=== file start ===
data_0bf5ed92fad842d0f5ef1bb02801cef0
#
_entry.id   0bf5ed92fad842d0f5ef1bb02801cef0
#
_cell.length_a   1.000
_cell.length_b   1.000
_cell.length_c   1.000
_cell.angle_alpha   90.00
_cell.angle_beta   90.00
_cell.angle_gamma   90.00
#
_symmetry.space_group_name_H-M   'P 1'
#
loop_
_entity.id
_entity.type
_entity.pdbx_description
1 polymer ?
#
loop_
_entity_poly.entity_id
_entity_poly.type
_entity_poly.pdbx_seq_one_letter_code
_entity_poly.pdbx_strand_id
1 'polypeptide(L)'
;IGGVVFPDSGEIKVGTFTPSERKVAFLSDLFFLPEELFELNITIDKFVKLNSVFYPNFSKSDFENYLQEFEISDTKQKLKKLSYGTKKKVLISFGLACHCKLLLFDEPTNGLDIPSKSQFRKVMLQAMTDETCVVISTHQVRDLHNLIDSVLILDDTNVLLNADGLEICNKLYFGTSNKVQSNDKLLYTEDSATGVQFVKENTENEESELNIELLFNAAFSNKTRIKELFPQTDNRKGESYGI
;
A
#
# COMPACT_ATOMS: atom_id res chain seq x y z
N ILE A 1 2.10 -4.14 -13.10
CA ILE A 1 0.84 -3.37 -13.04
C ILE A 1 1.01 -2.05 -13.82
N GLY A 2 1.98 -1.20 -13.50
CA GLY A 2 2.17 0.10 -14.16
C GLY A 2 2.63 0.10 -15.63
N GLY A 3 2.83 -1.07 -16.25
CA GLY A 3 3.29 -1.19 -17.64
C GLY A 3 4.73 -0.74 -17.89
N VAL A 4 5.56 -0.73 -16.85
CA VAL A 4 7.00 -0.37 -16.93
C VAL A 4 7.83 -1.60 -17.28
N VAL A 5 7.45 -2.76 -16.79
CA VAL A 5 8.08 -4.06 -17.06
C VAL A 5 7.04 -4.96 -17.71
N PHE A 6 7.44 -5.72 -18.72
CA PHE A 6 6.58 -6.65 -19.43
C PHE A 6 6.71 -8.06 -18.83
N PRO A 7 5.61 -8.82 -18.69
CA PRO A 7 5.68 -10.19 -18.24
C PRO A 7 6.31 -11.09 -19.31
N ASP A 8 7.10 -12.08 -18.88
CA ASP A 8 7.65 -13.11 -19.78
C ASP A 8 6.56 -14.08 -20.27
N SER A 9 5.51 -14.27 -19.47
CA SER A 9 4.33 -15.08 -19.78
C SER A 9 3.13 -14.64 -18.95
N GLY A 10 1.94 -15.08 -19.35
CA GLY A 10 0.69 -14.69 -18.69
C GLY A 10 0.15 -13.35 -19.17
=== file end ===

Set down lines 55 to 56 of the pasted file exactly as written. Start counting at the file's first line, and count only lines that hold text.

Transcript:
N SER A 9 5.51 -14.27 -19.47
CA SER A 9 4.33 -15.08 -19.78